Passage to India
In a Snowstorm, Every Meal Tells a Story
The Roundhouse Storm of '03 wasn't good for business. By Wednesday, the restaurants that managed to stay open the first few days found themselves running out of food when their vendors couldn't make deliveries. What the storm was good for, though, was the creation of good restaurant narratives, our personal tales of the brave little taverns whose staffs worked around the clock, and of the despotic owners who made them do it.
Even absent historic snowfalls, it's natural to want to make a restaurant review into a kind of narrative, a story about a group of people eating a meal in a place. It's especially tempting to resort to narrative when lots of funny mishaps befall the dining party, or when the personnel of the restaurant in question all but insist to be written in as characters--whether it's a waiter as stock villain, or, like with Davinder Singh, our host and waiter at India Tandoor, as the enterprising and funny young hero in the story of his own restaurant's life. He's a Morris Martick for the 21st century.
We first met him shoveling snow outside of India Tandoor, dressed in the cap and fleece vest that he wore throughout the meal. He took us inside the small, storefront dining room, where he had lit candles on our table and folded our napkins with particular care. We had called earlier in the day to make sure the restaurant was staying open and that its larder was fully stocked, which Davinder assured us it was, encouraging us to make reservations. We were that evening's sole dining party--not surprising considering the still hairy driving and parking conditions--but it would be impossible to imagine anyone being treated any less graciously.
What a nasty story it would be, then, if India Tandoor's food sucked. Fortunately, for everyone in our story, the kitchen turned out perfectly decent Indian cuisine; if it never quite delivered any knockout surprises, it never disappointed, either. On this particular evening, Davinder's brother was running the kitchen, and it might have been my imagination, but the food did have about it a homemade quality that we really appreciated, even when our meal took its time arriving.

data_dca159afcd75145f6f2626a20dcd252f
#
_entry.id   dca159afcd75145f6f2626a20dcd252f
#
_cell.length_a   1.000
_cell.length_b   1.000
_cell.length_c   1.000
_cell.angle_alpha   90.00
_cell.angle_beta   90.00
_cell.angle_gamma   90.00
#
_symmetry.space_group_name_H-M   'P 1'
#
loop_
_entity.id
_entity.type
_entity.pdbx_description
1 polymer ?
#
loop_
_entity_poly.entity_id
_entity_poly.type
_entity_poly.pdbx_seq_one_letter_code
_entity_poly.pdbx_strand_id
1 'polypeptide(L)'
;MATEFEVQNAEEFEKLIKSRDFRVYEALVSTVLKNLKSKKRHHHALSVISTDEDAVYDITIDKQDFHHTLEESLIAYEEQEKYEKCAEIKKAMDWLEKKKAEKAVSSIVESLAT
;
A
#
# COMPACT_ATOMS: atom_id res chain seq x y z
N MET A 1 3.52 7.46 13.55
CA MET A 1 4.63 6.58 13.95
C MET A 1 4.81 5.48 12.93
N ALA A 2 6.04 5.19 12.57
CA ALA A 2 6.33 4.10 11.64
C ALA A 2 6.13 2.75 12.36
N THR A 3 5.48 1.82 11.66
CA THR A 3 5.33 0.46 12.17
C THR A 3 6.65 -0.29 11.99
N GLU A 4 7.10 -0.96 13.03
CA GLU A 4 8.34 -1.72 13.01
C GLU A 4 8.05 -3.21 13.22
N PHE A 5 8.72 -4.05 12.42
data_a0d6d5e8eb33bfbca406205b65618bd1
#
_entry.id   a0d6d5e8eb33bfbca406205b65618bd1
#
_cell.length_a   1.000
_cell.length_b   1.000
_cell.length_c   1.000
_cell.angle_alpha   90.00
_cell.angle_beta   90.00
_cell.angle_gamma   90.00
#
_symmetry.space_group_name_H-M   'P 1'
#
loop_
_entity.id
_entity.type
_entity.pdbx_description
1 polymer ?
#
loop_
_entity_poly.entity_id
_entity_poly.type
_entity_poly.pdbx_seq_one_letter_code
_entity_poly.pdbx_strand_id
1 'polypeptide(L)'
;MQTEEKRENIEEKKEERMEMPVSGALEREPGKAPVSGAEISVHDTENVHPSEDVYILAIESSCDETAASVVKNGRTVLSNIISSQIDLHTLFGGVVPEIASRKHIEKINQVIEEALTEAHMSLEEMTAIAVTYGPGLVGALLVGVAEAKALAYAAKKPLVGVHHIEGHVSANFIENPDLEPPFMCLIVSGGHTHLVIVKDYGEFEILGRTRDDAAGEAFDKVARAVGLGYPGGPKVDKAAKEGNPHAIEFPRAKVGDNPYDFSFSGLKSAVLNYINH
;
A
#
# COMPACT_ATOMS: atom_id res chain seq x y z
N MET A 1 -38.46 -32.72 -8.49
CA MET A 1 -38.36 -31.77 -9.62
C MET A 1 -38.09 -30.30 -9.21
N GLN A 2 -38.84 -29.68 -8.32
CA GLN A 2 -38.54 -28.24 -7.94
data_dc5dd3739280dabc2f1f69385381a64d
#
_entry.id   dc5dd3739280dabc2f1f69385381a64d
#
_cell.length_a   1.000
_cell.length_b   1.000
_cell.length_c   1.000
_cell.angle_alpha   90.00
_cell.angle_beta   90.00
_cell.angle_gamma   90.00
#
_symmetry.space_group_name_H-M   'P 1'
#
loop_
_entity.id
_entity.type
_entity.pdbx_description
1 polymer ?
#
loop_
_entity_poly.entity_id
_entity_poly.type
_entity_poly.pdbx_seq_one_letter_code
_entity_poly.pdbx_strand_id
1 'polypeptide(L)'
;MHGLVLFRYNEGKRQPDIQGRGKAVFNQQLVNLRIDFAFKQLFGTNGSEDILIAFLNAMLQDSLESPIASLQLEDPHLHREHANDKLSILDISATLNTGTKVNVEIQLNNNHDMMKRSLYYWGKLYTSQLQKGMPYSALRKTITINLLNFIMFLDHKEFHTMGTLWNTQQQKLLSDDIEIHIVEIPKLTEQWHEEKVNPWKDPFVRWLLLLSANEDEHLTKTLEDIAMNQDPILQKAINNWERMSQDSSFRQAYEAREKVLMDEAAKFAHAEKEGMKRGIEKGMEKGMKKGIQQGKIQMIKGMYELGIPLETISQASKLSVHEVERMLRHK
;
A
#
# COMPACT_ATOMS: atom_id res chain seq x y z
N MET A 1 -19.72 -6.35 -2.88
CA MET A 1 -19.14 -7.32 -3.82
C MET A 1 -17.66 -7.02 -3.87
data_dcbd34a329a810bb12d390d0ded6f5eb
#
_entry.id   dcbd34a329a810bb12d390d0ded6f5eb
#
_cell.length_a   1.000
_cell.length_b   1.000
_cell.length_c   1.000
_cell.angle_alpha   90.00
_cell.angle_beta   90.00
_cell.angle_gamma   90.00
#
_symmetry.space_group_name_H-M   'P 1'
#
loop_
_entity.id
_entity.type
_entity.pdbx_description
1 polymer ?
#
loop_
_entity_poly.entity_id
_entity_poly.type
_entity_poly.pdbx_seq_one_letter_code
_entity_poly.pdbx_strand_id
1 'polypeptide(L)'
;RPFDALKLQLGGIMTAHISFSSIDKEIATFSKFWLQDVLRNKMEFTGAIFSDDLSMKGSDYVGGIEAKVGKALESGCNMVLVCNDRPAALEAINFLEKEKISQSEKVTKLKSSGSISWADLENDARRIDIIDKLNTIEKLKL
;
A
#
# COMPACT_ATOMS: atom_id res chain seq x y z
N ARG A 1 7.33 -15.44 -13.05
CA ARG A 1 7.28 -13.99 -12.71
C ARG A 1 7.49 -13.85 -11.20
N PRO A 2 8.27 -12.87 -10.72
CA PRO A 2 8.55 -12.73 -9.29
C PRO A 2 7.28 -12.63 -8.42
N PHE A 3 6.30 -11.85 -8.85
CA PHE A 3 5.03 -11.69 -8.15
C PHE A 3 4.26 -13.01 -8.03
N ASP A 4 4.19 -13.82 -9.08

A bowl of lentil-based vegetable soup ($1.95), Davinder told us, achieved its dense flavor thanks to ground lentils. We could, in fact, hear the lentils being ground in the kitchen. The traditional sauces--tamarind and green chili--that came with our complimentary chapathi bread tasted freshly made, too, although everyone, including Davinder, agreed that the tamarind sauce was too catsup-y sweet. I wasn't thrilled, though, with a fish pakora appetizer ($4.25), which I didn't think was fishy enough.
Vegetarians know to rely on Indian restaurants for carefully balanced, nutritive, and, above all, flavorful preparations of legumes, grains, and vegetables. Our party of four included two shunners of meat and poultry who were very pleased by the assortment of treats that appeared on a combination platter of appetizers ($5.95) and the vegetable thaali ($11.95), a dinner-sized assortment of vegetarian dishes and saffron rice. Best of all on the appetizer platter were the samosas with their crisp, buttery tasting pastry shells and warm fillings of potatoes and peas, and the scrumptious onion bhajia, thin slices of onion deep fried in chickpea butter.
In general, India Tandoor does better with its drier preparations of coarser vegetables like potatoes and chickpeas than it does with the kormas, creamier concoctions of vegetables like spinach, which have a tendency to run too thin. Having said that, the kitchen has a deft touch with spices. Especially flavorful was the complex and hearty sauce that came with the very tender chunks of marinated grilled lamb of the boti kebab masala ($12.95). Also delish was the gravy accompanying the Malabar lobster ($16.95), a hearty stew of seafood and vegetables. Even at its spiciest, the food never quite reached vindaloo-like extremes of temperature. Heat-seekers will either have to adjust their palates or convince Davinder that they can take the fire.
Davinder tells us he's considering including a buffet option for evening diners. A trip to the daily buffet ($4.95) suggests that this would be a welcome option, even if there are clearly fewer options than are offered at the Indian restaurants in Mount Vernon, and if a few of the dishes could use some thickening up. India Tandoor is just a block away from the new Station North arts district, and the restaurant filled up on a Friday afternoon with young artists and other neighborhood workers, many of them apparent regulars who have come to rely on India Tandoor and to watch Davinder grow into his role as a great Baltimore character.
One mo' Mo: firstname.lastname@example.org.